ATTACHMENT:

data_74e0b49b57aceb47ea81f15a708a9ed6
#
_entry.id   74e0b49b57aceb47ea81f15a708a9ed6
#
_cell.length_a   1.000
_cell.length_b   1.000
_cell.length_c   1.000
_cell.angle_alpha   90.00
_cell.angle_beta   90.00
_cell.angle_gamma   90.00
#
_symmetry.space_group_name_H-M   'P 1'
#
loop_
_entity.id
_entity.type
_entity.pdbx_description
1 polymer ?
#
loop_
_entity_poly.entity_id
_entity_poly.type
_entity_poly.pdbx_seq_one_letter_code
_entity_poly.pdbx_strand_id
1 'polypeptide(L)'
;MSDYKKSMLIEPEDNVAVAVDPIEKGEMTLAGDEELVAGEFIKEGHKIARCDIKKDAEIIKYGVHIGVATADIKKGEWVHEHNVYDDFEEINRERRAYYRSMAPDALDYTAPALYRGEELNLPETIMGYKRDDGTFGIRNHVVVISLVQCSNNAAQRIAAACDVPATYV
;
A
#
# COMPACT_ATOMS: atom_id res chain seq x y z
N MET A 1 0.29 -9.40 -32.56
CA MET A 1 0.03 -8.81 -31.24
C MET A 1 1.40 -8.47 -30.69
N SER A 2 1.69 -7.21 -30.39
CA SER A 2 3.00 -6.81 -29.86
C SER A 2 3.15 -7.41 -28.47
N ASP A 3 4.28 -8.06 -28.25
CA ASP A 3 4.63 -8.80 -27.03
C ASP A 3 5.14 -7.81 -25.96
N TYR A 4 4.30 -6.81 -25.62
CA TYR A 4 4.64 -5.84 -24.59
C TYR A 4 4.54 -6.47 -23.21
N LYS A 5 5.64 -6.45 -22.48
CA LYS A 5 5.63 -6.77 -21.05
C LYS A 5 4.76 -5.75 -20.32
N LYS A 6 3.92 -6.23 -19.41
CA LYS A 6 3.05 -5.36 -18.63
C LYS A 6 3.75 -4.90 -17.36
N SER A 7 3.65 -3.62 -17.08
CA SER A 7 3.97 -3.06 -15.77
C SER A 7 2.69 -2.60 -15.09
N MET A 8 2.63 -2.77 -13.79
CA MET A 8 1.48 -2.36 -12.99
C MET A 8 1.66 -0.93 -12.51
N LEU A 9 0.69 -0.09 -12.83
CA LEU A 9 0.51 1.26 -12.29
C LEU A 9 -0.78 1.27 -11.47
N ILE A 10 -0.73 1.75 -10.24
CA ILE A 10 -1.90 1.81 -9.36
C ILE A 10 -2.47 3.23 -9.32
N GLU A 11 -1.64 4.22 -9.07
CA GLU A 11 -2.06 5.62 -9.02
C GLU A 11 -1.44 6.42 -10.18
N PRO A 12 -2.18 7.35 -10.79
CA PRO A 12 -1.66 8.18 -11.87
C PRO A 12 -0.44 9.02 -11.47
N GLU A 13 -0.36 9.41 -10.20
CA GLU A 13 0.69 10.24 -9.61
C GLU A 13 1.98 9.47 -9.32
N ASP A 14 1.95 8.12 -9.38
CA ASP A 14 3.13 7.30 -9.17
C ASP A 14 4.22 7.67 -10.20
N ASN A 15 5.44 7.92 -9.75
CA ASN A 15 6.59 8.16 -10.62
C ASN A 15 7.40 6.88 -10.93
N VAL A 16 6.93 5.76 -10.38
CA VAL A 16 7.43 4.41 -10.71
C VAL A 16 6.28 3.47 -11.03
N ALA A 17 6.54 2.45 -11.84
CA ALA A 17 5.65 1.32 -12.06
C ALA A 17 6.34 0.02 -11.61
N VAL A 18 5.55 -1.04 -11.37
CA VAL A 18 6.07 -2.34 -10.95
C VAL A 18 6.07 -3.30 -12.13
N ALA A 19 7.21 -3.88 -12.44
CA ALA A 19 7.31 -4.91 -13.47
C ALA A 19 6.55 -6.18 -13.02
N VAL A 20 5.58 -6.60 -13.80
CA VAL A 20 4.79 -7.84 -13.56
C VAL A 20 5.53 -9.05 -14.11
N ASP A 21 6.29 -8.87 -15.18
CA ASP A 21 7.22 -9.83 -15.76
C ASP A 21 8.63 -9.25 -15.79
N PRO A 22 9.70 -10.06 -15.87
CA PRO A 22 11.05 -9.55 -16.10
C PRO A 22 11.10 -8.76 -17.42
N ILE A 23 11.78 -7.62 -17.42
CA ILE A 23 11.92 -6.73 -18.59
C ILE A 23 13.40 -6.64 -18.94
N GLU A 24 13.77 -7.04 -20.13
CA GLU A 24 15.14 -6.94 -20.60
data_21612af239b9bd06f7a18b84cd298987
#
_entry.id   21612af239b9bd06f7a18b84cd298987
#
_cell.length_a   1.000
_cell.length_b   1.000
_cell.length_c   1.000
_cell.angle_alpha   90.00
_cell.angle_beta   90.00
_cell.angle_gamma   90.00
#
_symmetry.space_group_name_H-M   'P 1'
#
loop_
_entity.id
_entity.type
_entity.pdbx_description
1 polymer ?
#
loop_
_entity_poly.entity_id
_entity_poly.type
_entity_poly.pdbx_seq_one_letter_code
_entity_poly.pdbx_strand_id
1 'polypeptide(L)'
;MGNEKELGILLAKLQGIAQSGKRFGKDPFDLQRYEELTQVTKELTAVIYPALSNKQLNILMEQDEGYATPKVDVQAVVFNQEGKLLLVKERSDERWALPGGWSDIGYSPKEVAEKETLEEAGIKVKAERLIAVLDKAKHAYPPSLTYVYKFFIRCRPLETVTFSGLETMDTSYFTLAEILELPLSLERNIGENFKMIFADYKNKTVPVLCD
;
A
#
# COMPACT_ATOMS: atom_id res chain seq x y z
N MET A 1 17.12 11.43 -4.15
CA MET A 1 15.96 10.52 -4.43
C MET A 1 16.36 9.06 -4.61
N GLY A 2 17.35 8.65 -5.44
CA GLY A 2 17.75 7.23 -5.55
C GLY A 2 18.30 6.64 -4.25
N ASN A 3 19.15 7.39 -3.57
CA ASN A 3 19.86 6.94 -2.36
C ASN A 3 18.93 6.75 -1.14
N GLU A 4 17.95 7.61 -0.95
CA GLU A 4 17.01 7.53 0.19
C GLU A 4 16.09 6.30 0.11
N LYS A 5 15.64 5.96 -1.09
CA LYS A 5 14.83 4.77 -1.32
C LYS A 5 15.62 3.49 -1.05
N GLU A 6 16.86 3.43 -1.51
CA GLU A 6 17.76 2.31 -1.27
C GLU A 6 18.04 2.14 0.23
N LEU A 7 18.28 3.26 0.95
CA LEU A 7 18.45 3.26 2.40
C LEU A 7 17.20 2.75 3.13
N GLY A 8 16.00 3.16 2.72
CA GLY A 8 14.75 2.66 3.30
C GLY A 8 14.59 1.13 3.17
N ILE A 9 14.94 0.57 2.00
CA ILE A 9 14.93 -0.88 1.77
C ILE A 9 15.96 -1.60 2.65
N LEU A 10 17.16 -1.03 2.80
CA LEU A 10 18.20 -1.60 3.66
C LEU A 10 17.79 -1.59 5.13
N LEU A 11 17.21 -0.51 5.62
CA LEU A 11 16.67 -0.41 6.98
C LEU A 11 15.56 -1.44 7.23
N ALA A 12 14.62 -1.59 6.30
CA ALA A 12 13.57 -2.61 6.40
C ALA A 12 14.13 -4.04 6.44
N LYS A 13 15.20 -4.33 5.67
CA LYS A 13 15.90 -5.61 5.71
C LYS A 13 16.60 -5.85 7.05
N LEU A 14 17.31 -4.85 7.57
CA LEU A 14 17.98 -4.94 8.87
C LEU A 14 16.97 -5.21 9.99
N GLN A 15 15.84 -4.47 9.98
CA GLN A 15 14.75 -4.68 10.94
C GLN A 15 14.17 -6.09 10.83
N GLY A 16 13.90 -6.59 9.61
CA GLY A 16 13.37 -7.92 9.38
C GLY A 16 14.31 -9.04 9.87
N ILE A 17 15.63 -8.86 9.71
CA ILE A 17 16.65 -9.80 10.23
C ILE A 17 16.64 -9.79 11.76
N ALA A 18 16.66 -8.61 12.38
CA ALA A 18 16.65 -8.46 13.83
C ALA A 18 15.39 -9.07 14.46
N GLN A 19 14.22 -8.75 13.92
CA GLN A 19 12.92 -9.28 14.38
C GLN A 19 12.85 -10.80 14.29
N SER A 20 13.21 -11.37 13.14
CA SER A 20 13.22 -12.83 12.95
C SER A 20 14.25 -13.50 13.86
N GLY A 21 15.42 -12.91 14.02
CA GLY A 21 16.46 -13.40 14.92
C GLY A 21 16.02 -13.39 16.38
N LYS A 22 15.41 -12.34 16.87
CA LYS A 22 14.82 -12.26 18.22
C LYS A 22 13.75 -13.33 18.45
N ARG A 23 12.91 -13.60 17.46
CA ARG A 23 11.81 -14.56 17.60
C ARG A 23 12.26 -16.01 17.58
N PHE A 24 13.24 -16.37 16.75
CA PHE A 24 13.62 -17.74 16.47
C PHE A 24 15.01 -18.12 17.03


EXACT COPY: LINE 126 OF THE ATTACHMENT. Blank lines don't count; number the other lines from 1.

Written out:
1 'polypeptide(L)'